“Now Abram was very rich in livestock, in silver, and in gold. And he journeyed on from the Negev as far as Bethel to the place where his tent had been at the beginning, between Bethel and Ai…” (Genesis 13:2-3).
I can only imagine what took place there—between Bethel and Ai—along one of the major trade routes through Canaan. This is not Abram’s first stop in this particular area, and there must be something pulling him back and back again. One of the basic necessities of human life, of course: Trade. Despite Abram’s nomadic lifestyle, he and his family still had to trade; and according to Genesis 13:2, Abram had plenty of wealth with which to do so. I can just picture the cultures mixing as people come together from far and wide, rural and urban; and not far from the banks of the Mediterranean Sea and supremely situated near the Jordan River Valley. The Bible describes this land to be as fertile and as beautiful as “the garden of Eden” (Genesis 13:10). I can see colors of clothing, fruits and vegetables…and smell the spices…and the animals…and hear the busy markets bustling and teeming with people and livestock. This main trade route is located not far from the city of Sodom — a main stop and a “hot spot”, I’m sure, to hit along your route to or from the market.
Picturing this lively market takes me back to another market that I visited every Sunday after church for one year. Women would travel from the most remote villages, walk uphill for miles, shoes worn down or barefoot, they would trudge up and down Rwandan windy roads just as the sun peeked over the rolling hills. They would assume positions at the nearest local market and set up their makeshift wooden booth or bench for yet another day of sales. I would pack my market bag inside my purse, ready to head out the church doors when the service ended and walk around the corner and across the dusty dirt roads to the Musanze market. There I’d try not to get overwhelmed and I’d quickly scan the crowd for my people. The same people I’d buy my weekly pineapple, green beans, papaya, avocados, onions, cauliflower, baby bananas, tree tomatoes, and passion fruit from each and every week. Oh, the array of Rwandan women adorned in their East African fabrics of bold shapes and colors, each clamoring for me to come and buy from them. The freshness, the aliveness, the sights, smells, and sounds…I imagine it wasn’t entirely different from Abram’s experience at Bethel.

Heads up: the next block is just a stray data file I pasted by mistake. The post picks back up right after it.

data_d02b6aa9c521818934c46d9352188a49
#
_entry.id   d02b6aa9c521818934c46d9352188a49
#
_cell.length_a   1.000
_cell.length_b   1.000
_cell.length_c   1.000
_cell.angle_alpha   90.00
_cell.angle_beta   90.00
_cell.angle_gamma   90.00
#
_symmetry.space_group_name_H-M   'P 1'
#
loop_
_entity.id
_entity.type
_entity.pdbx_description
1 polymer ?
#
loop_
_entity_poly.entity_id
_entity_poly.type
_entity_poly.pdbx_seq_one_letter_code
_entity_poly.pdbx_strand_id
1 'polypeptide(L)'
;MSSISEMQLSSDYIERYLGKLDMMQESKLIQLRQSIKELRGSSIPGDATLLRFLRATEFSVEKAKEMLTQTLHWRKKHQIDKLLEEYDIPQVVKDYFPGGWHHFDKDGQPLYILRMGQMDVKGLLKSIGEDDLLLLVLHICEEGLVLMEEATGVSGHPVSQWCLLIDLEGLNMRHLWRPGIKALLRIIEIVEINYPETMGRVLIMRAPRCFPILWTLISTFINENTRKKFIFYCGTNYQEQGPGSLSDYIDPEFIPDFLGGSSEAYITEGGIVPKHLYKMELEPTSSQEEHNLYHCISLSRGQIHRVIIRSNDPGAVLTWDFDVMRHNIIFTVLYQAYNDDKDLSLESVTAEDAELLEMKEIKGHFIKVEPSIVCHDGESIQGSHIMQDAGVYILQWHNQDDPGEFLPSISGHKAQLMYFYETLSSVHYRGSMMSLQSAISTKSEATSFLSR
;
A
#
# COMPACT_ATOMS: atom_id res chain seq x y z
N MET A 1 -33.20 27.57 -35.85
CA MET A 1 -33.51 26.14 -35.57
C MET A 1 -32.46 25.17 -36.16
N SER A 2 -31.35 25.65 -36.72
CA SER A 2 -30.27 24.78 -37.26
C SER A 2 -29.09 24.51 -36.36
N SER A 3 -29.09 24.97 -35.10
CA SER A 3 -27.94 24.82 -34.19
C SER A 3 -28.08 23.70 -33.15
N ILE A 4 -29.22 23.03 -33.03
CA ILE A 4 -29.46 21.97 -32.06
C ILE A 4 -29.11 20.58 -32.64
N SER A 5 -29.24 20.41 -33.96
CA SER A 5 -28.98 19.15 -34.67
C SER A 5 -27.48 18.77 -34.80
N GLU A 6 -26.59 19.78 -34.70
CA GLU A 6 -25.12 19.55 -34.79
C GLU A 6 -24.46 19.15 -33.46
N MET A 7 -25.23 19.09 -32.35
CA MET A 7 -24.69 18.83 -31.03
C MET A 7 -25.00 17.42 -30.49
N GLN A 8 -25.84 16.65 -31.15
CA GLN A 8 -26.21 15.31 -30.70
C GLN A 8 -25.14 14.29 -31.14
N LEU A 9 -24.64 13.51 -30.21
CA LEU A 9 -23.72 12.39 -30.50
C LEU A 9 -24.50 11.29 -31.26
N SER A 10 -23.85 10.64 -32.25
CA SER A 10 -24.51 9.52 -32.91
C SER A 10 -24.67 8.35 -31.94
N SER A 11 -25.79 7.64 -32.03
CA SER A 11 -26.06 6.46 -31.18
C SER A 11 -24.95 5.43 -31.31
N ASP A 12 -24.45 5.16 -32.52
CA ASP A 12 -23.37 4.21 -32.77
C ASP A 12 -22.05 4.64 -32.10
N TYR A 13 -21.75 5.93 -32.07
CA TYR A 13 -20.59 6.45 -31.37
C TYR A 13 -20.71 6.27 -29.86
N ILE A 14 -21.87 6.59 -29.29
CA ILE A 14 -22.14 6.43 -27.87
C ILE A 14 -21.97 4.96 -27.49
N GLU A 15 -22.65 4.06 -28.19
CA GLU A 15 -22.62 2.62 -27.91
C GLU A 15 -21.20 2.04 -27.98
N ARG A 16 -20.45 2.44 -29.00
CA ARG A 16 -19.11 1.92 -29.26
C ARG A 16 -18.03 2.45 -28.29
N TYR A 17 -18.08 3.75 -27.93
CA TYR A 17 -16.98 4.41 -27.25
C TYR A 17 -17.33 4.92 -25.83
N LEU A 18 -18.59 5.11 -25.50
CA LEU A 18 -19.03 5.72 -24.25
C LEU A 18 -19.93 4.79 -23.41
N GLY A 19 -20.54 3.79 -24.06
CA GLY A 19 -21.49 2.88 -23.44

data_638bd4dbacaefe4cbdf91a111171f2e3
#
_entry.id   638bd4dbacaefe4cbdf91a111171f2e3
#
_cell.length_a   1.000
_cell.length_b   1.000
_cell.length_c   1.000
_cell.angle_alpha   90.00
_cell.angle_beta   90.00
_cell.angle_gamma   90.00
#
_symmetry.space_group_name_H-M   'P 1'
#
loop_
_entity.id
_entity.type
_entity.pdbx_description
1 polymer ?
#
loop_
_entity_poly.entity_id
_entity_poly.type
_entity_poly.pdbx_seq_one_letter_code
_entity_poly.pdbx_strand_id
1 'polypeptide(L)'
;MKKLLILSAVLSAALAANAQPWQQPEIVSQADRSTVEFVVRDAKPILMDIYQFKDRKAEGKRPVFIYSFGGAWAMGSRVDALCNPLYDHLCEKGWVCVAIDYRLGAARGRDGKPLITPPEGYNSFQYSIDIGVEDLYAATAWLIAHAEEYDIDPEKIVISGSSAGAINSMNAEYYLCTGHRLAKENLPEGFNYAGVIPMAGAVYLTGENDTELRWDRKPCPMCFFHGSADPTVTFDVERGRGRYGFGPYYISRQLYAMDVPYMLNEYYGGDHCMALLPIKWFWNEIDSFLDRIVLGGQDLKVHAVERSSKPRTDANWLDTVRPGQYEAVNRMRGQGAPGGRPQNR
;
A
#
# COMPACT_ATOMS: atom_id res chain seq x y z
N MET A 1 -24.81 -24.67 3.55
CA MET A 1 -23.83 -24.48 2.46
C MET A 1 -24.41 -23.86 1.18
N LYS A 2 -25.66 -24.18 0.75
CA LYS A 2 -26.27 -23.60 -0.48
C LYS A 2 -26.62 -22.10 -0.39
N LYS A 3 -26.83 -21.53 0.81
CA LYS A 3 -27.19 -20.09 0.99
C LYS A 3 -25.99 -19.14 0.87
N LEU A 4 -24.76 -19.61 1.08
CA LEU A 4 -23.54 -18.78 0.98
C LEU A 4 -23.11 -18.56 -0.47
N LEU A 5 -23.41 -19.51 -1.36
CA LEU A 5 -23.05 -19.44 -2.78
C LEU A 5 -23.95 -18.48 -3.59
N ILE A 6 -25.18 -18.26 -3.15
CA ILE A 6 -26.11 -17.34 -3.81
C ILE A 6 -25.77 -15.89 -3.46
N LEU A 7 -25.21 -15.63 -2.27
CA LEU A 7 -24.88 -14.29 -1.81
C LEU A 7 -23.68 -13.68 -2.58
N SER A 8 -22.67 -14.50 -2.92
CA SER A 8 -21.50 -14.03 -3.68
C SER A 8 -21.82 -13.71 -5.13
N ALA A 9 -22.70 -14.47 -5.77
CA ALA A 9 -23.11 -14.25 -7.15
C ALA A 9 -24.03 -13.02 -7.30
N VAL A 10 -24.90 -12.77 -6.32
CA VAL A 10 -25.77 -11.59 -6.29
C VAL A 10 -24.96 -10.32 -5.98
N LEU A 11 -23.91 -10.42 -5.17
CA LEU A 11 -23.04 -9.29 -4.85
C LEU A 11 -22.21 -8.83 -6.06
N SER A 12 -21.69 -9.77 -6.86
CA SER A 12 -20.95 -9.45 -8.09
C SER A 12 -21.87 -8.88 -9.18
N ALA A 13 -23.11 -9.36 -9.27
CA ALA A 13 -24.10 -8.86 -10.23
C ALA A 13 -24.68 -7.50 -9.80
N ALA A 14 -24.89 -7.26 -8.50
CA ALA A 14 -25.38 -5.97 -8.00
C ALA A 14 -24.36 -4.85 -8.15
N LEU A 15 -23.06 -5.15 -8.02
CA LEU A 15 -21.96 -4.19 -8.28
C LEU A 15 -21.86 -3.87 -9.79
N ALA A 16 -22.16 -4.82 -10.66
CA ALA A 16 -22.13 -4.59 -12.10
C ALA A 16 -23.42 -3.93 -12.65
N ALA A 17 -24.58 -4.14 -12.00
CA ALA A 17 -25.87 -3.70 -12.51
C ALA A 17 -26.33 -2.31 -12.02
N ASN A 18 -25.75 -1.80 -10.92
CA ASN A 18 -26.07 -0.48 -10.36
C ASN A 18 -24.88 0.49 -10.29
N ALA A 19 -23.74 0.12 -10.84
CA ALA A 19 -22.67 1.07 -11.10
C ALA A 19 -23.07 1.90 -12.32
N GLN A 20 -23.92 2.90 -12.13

I’m not trying to compare myself to Abram; but to a much smaller degree, I’ve also had my fair share of different homes and beds and countries and cultures, each leaving a mark on me. But, mostly contributing to this ever growing thought in my head and ache in my heart…so, where is my home?
Half my lifetime ago, by the time I was 12-years-old, I’d lived in 7 different homes. And in the last 6 years I’ve lived in 3 different countries, 7 different cities, and I’ve moved my stuff around to a new living arrangement a total of about 15 times. So yes, in a way I relate to Abram’s nomadic lifestyle. However, I can also relate to Lot’s pull towards the “big city” with all its “grass is greener” advertising. I feel as if most of my life is lived in this tension of being a privileged and educated white American female who never had to question whether or not she was going to college, as it was just simply assumed. But now I know that that’s not the case for everyone…or for most people around the world. So the present challenge is this: how to hold in one hand the American culture I’m currently in and have grown up in, with its lures of materialism and promises of comfort and no real need of God…and then in the other hand, my failing attempts to balance the realities of what I’ve seen around the world…those who have no home and live in the makeshift townships of South Africa, or those who work hard every day in school because they know that education and a college degree is their only chance and hope to escape poverty biting at their heels.
Where do I find myself in the midst of all of this? How I wish I could answer that! Caught between cultures. Unsettled always. Knowing more than I wish I knew. But I feel that some of these deeper questions are the hidden questions posed to Lot when he chose where and how he would build his home. What ideals would shape his decision of where to lead his family? “Lot looked up and saw…” (Genesis 13:10); what will have enough weight in Lot’s life to catch his eye as he looks up? What holds enough weight in my life to influence my decisions, big and small? Will Lot position himself geographically closer to the sin and wickedness that characterizes Sodom? What drives Lot deep, deep down? To what will he attach himself? And then on the other hand, Who and What drives Abram? What is most important to Abram that is the leading and guiding factor in his life?
The idol of comfort is so real in my mind and heart. Most of the time it seems that life would be much easier to just hole away in a nice little quiet home and not bother with the problems of the world, but just keep to myself and attach myself to comfort and ease. It’s scary how tempting that is. But I feel like I face these questions every day…what’s driving me? What’s catching my eye each time I look up? What’s holding the most weight in my decision making? Where will I build my home and settle? Mostly, I’m just tired of moving at the end of every 9-month period in my life. I want a home.